Favorite tracks: “Intern,” “Shut Up Kiss Me,” “Sister”
5. Hamilton Leithauser + Rostam – I Had a Dream that You Were Mine
The pedigree of this group is strong. Leithauser is the singer of (now defunct?) The Walkmen, and Rostam Batmanglij is the co-founder of Vampire Weekend. Needless to say, expectations were high when this project was announced. And, boy, did it deliver. These two titans of New York brought out the best of each other’s strengths: Rostam coerced Leithauser to resurrect his distinctive howl while he provided a music bed that shuffles and shimmies through nearly 50 years of disparate styles. Between this record and the most recent Eric Bachmann record, apparently doo-wop is back. Who knew? When Leithauser muses “I use the same voice I always have,” you realize that while that voice may have evolved some over the years, the emotion remains the same. As with many of my favorite albums this year, the specters of Dylan and Lennon haunt the proceedings, perhaps none more so than on the banjo-driven “Peaceful Morning.”
Favorite tracks: “A 1000 Times,” “Sick as a Dog,” “In a Black Out,” “Peaceful Morning”
4. A Tribe Called Quest – We Got it From Here…Thank You 4 Your service
After a particularly rough year, the return of Tribe was a damn near blinding beacon of light. Obviously, we all hoped it would be a return to their heyday, but you never know with these things. What a relief and joy it was to learn that their newest output ranks up there with The Low End Theory and Midnight Marauders as one of their best albums. “We The People…” nearly jumps out of your speakers as one of the biggest bangers they’ve ever written, and its socially conscious lyrics are a direct reaction to the poisonous rhetoric that’s currently festering in this country. R.I.P. Phife Dawg. This is a beautiful tribute to him, and his verses are some of his finest work.
Favorite tracks: “The Space Program,” “We The People…,” “Movin Backwards,” “Ego,” “Conrad Tokyo”
3. Pinegrove – Cardinal
It only took eight songs for Montclair, New Jersey’s Pinegrove to make a lasting impression that should blossom into a long, fruitful career. Alt-country and emo are the two categories most often tossed out to describe their sound, but there’s a certain mysterious quality to their sophomore album Cardinal that made it resonate with me. With each listen, Evan Stephens Hall’s literary lyrics forced me to look backward and inward in fits of nostalgia and my own self-induced anxiety. And isn’t that what we want from our art and music? To be moved mentally and emotionally? Call your parents when you think of them. Tell your friends when you love them. Thanks Evan, I most certainly will.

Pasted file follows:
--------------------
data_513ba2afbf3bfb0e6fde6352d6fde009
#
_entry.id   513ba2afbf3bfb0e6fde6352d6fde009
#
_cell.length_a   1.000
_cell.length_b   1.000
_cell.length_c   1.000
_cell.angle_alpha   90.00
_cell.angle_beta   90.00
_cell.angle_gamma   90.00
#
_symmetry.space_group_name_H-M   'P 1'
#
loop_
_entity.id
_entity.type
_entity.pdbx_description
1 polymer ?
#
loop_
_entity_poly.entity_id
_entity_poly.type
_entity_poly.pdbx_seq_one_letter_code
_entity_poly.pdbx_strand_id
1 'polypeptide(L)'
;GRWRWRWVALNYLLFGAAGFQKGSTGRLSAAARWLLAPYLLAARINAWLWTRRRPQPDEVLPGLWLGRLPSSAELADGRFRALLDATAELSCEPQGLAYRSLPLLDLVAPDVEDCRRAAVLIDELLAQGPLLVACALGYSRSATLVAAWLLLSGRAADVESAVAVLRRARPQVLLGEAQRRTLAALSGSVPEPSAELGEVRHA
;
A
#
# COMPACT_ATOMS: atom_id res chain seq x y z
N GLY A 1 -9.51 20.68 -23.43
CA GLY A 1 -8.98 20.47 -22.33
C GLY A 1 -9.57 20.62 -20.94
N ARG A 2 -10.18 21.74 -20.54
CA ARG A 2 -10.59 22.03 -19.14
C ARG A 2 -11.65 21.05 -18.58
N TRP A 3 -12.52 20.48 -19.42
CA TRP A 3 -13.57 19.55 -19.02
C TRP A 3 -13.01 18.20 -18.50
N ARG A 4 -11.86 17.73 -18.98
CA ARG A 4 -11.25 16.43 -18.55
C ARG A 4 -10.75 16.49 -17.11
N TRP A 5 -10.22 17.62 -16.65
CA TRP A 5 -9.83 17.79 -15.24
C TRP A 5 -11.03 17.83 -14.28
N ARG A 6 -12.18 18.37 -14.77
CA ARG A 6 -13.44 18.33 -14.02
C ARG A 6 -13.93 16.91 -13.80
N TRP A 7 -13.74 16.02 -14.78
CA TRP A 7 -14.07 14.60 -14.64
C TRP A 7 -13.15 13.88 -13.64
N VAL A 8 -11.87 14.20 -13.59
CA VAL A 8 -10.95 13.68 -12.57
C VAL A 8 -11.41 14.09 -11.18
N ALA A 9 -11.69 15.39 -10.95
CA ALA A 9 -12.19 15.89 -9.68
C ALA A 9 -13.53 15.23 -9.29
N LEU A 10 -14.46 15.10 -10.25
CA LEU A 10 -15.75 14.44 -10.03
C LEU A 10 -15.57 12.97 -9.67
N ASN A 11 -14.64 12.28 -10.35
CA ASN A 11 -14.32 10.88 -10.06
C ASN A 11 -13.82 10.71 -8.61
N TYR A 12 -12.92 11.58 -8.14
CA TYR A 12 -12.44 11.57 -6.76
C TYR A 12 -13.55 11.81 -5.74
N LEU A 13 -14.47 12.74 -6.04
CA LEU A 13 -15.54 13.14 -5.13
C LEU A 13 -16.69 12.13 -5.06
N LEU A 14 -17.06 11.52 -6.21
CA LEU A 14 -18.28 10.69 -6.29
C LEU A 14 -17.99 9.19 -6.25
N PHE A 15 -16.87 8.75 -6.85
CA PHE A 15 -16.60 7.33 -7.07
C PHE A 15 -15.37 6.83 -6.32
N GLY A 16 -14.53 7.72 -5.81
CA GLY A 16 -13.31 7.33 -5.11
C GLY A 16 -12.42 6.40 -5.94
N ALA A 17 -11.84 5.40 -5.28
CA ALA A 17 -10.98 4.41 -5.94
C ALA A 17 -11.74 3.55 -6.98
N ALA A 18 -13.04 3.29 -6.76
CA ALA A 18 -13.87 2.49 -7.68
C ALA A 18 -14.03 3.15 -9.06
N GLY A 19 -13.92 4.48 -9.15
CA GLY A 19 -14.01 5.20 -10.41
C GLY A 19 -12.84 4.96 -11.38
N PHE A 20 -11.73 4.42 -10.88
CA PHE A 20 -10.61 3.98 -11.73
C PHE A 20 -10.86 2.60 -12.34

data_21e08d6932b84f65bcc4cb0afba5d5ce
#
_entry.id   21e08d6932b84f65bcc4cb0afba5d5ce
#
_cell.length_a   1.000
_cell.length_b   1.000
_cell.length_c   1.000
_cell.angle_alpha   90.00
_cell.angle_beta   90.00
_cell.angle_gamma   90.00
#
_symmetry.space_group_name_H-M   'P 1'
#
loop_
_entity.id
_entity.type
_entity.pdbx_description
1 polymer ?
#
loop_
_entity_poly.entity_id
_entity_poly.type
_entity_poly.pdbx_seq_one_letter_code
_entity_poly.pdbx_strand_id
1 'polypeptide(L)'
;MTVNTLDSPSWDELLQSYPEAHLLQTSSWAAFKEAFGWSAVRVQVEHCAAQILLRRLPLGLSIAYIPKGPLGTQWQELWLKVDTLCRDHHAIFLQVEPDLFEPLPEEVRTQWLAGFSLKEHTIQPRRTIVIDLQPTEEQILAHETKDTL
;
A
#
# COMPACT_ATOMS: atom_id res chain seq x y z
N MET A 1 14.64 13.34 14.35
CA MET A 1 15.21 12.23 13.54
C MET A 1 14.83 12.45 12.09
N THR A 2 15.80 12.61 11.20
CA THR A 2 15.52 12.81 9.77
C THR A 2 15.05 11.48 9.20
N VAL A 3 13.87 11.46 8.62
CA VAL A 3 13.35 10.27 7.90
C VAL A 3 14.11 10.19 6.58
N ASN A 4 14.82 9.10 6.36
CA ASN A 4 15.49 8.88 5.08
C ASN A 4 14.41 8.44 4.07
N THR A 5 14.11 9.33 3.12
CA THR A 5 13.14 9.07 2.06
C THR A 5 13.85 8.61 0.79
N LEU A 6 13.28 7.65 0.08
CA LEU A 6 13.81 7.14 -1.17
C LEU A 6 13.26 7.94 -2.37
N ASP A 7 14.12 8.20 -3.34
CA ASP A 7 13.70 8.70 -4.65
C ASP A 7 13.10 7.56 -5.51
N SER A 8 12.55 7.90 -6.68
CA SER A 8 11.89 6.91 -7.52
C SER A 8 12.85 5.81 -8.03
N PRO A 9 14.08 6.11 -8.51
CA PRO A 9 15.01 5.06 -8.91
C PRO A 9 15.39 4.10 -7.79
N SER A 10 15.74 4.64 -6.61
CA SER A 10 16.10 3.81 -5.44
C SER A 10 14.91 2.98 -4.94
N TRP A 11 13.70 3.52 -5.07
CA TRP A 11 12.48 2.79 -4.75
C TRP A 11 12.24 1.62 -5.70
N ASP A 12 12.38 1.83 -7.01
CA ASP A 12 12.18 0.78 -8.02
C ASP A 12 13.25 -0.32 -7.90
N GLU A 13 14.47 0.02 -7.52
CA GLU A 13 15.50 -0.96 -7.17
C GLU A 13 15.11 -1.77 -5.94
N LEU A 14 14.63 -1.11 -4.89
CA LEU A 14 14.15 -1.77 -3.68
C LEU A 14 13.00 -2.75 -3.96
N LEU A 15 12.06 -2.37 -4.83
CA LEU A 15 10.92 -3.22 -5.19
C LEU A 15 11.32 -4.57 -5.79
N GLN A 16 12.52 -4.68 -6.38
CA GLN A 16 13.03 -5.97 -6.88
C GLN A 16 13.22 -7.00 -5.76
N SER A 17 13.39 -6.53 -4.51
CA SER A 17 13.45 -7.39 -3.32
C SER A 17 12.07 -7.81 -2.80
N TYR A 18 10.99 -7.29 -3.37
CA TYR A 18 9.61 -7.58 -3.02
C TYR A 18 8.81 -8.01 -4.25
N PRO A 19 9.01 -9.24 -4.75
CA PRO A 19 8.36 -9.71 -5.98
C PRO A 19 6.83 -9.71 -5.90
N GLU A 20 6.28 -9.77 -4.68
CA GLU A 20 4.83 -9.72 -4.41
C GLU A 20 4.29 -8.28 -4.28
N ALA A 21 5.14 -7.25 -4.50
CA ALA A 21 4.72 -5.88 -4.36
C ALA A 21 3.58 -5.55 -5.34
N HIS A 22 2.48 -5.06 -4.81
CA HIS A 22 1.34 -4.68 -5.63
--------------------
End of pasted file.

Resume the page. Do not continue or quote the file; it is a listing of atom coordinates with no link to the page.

Favorite tracks: “Old Friends,” “Aphasia,” “New Friends”
2. Car Seat Headrest – Teens of Denial
Car Seat Headrest is a band led by 24-year-old musical mastermind Will Toledo and their album Teens of Denial arrived in 2016 to save rock and roll for the umpteenth time much like The Strokes did before them with Is This It.. Toledo is looking for fulfillment by any means necessary (spoiler alert: the drugs don’t work), and his lyrics plead and castigate over 12 songs that sprawl out like an indie rock encyclopedia from the ‘90s and early 2000s.
Favorite tracks: “Drunk Drivers/Killer Whales,” “Vincent,” “Fill in the Blank,” “Just What I Needed/Not Just What I Needed”
1. Big Thief – Masterpiece
This one’s a bit of a sleeper pick for my favorite album of the year, but everything you need is right here in this incredible debut from Brooklyn’s Big Thief. Skyscraper-sized guitars, a one-of-a-kind voice from Adrianne Lenker that manages to whisper, boom and snarl with equal amounts of vigor, and melodies as strong as you’ll find on any record released in 2016 – these are the touchstones of Masterpiece. Expect big things from this band next year.
Favorite tracks: “Masterpiece,” “Paul,” “Real Love”
Honorable Mention: Wilco – Schmilco, Shovels & Rope – Little Seeds, Beach Slang – A Loud Bash of Teenage Feelings, William Tyler – Modern Country, Jonny Fritz – Sweet Creep, Whitney – Light Upon the Lake, Miranda Lambert – The Weight Of These Wings, Anderson .Paak – Malibu, and The Lemon Twigs – Do Hollywood.
A playlist by Sean Titone:
In this article
- A Sailor’s Guide to Earth
- a tribe called quest
- Andy Shauf
- angel olsen
- best album
- Big Thief
- brent cobb
- Car Seat Headrest
- chance the rapper
- frank ocean
- Hamilton Leithauser
- Kevin Morby
- sean titone
- Singing Saw
- sturgill simpson
- Teens of Denial
- The Party